In 1902, Nico Broekhuysen, a physical education teacher in one of Amsterdam’s poorest regions, set out to create a sport that he could teach to both his male and female students.
Originally considered controversial for promoting equality, korfball has been gaining traction in New Zealand and is now spreading fast across schools in the Canterbury region.
At the turn of the twentieth century, Nico Broekhuysen, was fed up with the lack of mixed gender sport that he could teach his co-ed students.
He wanted a game where all players regardless of gender were considered equals. And in which individuals had to cooperate and work together for the team to succeed.
After witnessing a game in Sweden called Ringball, Broekhuysen went about reinventing the sport by including elements from both netball and basketball.
He ultimately transformed several loved games into his own creation, korfball.
Why is Korfball becoming so popular?
In korfball, each team is composed of eight players. Four male and four female, all with equal roles and responsibilities in both offence and defence.
Korfball was originally considered controversial because men and women, boys and girls, play alongside each other as equals.
However, as the game became more and more popular, critics could no longer deny its legitimacy as a sport.
This became especially true after it was shown as a demonstration game in the summer Olympics of 1920 and 1928.
Touted as the world’s only truly mixed gender team sport, korfball is now played in 70 countries across the globe, including China, Taiwan, England, Poland, Belgium, and South Africa.
It is now fast gaining momentum in New Zealand.
“The reason it is becoming so popular,” says Korfball Canterbury Development Officer Youri Borrink, “is because it is easy to pick up. The skills are transferable as kids are already using these skills in netball or basketball.”
Youri goes on to say,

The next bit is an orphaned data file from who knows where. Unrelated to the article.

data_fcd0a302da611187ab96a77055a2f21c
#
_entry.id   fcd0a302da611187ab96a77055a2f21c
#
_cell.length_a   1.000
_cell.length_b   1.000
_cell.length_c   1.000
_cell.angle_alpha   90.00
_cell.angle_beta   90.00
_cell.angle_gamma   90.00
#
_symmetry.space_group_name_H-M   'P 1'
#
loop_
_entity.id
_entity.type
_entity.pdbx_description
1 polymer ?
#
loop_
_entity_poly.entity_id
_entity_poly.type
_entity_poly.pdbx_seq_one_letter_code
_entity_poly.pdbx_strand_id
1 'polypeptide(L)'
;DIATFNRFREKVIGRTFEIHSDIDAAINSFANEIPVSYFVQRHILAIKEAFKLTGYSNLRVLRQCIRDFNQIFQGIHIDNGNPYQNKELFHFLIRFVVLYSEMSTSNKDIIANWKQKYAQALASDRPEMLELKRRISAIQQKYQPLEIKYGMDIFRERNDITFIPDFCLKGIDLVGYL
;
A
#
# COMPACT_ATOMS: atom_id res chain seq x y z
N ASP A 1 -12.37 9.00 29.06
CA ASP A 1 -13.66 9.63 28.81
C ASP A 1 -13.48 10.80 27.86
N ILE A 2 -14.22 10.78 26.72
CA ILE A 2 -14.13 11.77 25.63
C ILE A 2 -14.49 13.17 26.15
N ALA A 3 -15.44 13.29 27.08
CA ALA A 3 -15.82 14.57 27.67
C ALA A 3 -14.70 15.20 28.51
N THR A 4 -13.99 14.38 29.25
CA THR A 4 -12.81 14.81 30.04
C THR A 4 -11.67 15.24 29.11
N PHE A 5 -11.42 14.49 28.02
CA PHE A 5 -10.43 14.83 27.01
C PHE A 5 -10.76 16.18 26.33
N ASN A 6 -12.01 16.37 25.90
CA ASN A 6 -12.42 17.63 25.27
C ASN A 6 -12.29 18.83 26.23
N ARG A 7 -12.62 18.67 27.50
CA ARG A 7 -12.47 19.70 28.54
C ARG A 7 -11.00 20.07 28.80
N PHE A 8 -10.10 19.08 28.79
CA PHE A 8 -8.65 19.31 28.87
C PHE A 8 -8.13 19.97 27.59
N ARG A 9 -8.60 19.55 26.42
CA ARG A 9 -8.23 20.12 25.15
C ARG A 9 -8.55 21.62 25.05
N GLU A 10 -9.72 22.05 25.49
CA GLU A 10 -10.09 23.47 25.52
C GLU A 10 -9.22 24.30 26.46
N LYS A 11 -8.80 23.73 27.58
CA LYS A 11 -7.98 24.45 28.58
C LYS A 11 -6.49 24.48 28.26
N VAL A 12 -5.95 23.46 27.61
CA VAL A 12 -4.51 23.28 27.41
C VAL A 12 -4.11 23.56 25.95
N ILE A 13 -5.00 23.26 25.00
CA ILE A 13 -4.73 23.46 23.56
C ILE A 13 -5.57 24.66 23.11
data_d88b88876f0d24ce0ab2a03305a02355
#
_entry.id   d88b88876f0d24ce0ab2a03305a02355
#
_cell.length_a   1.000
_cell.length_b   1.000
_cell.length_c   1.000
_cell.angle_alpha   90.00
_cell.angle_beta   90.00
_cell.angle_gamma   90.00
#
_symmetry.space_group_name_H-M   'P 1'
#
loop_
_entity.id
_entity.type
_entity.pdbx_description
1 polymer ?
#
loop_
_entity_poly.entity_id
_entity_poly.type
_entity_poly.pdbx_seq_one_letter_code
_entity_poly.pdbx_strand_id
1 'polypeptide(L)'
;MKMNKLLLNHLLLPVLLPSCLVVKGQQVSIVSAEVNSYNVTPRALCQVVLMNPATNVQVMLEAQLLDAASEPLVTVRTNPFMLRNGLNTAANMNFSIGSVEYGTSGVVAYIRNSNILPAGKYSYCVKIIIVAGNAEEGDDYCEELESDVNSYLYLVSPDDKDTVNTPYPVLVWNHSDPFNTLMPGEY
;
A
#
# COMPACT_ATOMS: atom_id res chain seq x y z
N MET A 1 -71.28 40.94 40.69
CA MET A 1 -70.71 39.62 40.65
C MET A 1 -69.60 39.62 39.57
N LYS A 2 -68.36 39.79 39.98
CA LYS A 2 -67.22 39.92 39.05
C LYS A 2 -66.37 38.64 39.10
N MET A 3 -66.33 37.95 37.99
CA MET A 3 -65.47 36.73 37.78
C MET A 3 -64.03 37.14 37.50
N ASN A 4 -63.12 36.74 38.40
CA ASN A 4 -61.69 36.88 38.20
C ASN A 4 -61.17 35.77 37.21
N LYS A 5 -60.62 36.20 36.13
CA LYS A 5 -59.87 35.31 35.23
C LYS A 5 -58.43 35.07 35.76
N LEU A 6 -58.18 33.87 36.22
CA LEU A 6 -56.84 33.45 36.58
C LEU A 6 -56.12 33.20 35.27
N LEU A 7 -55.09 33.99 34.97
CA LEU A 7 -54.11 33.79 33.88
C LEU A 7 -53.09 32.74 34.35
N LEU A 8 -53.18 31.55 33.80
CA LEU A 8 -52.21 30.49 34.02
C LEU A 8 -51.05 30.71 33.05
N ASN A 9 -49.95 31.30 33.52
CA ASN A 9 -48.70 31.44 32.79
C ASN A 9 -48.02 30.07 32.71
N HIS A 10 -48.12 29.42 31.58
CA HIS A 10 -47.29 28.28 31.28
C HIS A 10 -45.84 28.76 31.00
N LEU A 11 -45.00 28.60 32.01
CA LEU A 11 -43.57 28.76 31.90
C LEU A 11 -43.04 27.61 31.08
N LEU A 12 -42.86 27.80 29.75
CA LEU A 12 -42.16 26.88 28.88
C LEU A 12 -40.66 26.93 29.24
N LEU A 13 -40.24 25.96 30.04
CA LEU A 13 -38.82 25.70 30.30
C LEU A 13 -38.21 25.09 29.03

Teachers also love it because they recognise the importance of both genders collaborating.”
School development in New Zealand
Korfball was established in New Zealand in 1997 but has been growing steadily since its 2015 shift in focus on school development in Canterbury.
Schools are taking up the sport as it reflects the current ethos in which inclusion, equality, cooperation, diversity, and equal opportunity are considered essential elements of a teaching programme.
Micah, a 7-year-old korfball development student at Pegasus Bay school said, “I like korfball because it’s fun and all genders can play together.”
Year 6 student Dylan says “I enjoy the rotation of offence and defence and how you need to pass the ball around before you can take a shot. It makes it fun and challenging.”
The quick ball movement from player-to-player on court, coupled with the fact that there cannot be any individual players running or dribbling the ball alone, means that children who would normally shy away from sport, are enjoying getting involved and competing.
Korfball’s non-contact element also means no expensive sports equipment or safety gear is required to play. This makes it accessible to many children from all walks of life.
The importance of sport
It is refreshing to discover another sport that binds us together.
With korfball’s innate ability to bring genders together as equals, I believe the growth in the sport is mirroring how today’s society is trying to mend the gender equality gap.
Regardless of our own personal views, when I watch these students playing korfball, I can see how much it brings them together.
As we are seemingly becoming more and more isolated from each other, teaching this togetherness and equality can surely only be a good thing.
Moving forward, Korfball New Zealand is hoping to train more development officers to continue to be able to service the demand for the sport in schools and universities across the country.
“A massive benefit of korfball that is unique to this sport,” says Youri, “is that we are trying to create communities where both genders can play equally.”
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